Belluno || Italy
The extension is perpendicular to the existing building, located at the lowest level of the site. Ribbon windows, fitted flush to the cladding, provide natural light in the classrooms, which remains uniform throughout the morning hours. The electrically operated interior blinds maintain comfortable light levels in the afternoon. A full-height transparent element joins the pre-existing building and the extension, whose facade bends at an acute angle along the road and towards the old building, converging on the entrance to the small front quadrangle. The plan does, in fact, centre on the new entrance, which is set back slightly from the edge of the outer shell.
The facetted appearance of the building, as well as the strong sense of geometrical precision created by a continuity between the facades and roof, recall the faceting of precious stones. The top of the prism is made up of two rotated layers that overlap forming a tilted ridge that cuts diagonally across the volume, while respecting the outlooks of the old classrooms. The access to the basement level was constructed with a curved retaining wall that separates the earth around the building from the building itself, forming an air space with double-height glazing that creates a transparent, brilliant partition. The stairwell is flooded with light, including from above through a skylight, which frames the sky and lets building users perceive any changes in the light.
The titanium-zinc Rheinzink cladding, applied in vertical bands of light and dark, dissolves upward toward the roof, whose light colour blends with the gray-blues of the sky. The colours of the cladding – grey-green and light gray – reflect the hues of the Dolomites, with a compositional discontinuity typical of nature. The new building has ‘passive house’ characteristics and is classified as Class A according to ClimateHouse criteria. Solar panels integrated into the roof of the old school, some of which track the path of the sun, mean that the complex is energy self-sufficient. Equipment integrated into the windows of each classroom provide for automatic air exchange, regulated by CO2 detectors 2.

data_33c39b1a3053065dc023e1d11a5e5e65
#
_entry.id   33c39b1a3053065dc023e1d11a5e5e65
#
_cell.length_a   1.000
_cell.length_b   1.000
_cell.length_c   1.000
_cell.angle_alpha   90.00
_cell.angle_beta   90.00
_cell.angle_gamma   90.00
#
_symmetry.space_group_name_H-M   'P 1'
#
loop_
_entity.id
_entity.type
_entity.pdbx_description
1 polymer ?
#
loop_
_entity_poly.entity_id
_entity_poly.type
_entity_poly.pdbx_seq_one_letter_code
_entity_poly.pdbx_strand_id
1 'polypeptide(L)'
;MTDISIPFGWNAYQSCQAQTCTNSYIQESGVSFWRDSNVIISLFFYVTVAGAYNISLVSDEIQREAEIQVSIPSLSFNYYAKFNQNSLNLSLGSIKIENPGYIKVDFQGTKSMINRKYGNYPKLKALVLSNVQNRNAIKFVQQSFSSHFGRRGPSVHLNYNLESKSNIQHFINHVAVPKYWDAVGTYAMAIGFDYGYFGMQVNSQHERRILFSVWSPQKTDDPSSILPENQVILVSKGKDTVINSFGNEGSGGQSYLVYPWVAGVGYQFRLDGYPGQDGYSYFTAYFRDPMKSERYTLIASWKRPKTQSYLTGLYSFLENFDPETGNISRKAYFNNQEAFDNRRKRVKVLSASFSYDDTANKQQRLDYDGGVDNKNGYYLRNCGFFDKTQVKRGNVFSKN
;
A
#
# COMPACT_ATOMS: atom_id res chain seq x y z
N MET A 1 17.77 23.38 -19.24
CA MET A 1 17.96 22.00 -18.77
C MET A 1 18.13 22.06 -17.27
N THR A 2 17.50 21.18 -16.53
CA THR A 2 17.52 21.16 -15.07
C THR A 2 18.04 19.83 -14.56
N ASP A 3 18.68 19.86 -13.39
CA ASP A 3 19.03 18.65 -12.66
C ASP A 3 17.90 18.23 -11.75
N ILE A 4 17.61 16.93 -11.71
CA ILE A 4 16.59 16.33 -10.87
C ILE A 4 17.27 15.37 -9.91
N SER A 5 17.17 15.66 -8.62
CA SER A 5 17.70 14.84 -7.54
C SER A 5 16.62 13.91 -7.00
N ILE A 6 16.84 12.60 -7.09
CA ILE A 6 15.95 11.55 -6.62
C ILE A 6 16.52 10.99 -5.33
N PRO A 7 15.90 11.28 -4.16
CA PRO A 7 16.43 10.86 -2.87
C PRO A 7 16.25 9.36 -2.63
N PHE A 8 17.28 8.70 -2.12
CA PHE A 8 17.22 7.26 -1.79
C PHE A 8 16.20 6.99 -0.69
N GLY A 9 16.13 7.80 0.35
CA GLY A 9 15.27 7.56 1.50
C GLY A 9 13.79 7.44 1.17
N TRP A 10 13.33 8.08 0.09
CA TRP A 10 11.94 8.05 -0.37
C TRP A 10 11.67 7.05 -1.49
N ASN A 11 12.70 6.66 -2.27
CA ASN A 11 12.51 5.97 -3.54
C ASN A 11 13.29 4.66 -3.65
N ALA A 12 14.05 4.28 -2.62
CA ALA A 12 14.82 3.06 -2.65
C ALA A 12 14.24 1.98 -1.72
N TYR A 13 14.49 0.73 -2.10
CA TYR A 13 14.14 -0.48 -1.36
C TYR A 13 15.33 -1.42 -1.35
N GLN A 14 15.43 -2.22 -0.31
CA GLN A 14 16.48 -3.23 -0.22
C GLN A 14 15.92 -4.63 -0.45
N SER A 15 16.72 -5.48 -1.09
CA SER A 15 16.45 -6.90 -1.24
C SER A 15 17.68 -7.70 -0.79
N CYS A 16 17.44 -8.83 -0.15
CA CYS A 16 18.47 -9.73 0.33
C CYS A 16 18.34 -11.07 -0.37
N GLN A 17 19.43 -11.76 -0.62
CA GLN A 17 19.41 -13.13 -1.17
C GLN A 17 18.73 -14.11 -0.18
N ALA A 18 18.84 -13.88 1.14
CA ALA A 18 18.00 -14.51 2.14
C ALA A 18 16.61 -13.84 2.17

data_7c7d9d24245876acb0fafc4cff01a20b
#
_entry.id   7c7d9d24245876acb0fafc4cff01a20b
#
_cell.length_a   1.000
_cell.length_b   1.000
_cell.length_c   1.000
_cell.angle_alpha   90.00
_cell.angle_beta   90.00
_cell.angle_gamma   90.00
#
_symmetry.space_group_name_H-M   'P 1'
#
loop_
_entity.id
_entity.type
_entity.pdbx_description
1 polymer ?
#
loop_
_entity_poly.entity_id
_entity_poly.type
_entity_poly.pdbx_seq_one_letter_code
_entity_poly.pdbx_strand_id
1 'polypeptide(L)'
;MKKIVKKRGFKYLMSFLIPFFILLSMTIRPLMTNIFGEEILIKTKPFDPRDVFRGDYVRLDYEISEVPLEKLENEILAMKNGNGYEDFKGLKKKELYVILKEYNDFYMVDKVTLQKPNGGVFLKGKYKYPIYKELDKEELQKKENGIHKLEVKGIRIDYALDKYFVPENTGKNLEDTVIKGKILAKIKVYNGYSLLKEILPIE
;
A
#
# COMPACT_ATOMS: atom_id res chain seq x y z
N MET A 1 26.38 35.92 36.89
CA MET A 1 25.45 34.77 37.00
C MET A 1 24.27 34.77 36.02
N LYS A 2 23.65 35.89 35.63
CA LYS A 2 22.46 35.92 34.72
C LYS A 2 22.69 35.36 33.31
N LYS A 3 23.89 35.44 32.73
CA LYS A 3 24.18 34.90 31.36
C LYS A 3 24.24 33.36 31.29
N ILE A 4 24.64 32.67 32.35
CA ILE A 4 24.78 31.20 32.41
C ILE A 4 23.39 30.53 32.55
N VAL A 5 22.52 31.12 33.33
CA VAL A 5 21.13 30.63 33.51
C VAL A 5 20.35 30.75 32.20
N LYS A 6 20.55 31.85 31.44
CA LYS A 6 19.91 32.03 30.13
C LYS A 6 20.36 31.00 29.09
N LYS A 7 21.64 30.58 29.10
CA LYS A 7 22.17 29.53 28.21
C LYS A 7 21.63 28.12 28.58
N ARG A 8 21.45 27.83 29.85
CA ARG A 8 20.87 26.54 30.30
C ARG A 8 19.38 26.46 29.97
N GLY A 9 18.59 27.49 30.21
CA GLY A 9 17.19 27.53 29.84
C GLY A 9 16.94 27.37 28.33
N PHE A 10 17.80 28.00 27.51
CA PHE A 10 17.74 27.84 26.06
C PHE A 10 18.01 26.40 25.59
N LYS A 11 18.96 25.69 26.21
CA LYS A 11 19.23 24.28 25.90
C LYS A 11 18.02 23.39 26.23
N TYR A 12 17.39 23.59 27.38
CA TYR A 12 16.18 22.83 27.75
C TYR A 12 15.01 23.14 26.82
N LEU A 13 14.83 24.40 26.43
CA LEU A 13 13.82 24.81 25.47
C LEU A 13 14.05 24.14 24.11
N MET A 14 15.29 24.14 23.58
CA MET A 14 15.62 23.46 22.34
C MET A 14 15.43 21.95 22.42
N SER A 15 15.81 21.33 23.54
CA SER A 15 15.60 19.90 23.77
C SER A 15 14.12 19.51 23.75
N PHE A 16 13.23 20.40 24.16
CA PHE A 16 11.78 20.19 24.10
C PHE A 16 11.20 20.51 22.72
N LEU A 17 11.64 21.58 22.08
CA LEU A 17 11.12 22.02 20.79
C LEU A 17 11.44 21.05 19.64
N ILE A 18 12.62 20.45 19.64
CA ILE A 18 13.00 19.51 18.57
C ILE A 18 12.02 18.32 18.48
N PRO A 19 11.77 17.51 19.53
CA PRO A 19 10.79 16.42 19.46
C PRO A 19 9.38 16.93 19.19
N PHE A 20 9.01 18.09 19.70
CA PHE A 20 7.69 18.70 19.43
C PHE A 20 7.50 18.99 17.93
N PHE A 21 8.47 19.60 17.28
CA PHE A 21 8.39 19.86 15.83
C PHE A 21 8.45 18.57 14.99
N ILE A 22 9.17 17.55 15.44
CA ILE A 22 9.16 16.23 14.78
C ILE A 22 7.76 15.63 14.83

Location: San Vito di Cadore, Belluno
Client: Belluno Province Government
Gross Floor Area: 1.200m2
Construction Cost: 1.200.000 Euros
Architects: Renato Damian (architect-in-charge), Cristiano Da Rin, Michael Tribus
Design Team: Laura Bortoli, Mario Cabriel
Contractors: Impresa Merotto, Impresa Costruzioni Bortoluzzi 1901, Impresa Costruzioni Tollot, Franco Lavina Costruzioni
Structural: Paolo Dal Pont, Bruno De Paris
Solar Panels: SEA – Sistemi Energie Alternative
Controlled Ventilation System: Friedl Amort
Doors and Windows: Kriptos Titanium-zinc
Roof Tiles and Cladding: Rheinzink
Photo by Giuseppe Ghedina
Renato Damian (architect-in-charge)
Born in Belluno in 1950, Damian graduated from the Venice IUAV in 1977. He gained professional experience at Fitzroy & Robinson, SW London. In 1978 he began working in Belluno. He collaborated in the reconstruction of hotel complexes in Trentino, Friuli and the Alto Bellunese area. In 1984 he transferred his studio to Lorenzago di Cadore. He participates in design competitions. He designed the street furniture for the city centre of Pieve di Cadore and the redevelopment of its twentieth century expansion, a federal tennis centre, the conversion of eighteenth and nineteenth century public buildings, and the redevelopment of public spaces.
Cristiano Da Rin
Da Rin was born in Pieve di Cadore in 1967. He attended the Polytechnic of Milan and graduated in Architecture from the Venice IUAV. He established his studio in 1995. He is involved in restoration projects, new buildings, and low energy consumption buildings.
Born in Merano in 1967, Tribus studied in Florence, Vienna and Glasgow, and graduated in Vienna. He has worked freelance since 1998. He was among the first to devote himself, in 1999, to the passive house concept. In 2006 he was nominated for the City of Oderzo Architecture Award for his redevelopment of the former post office building in Bolzano, the first public building to achieve passive house standards in Italy.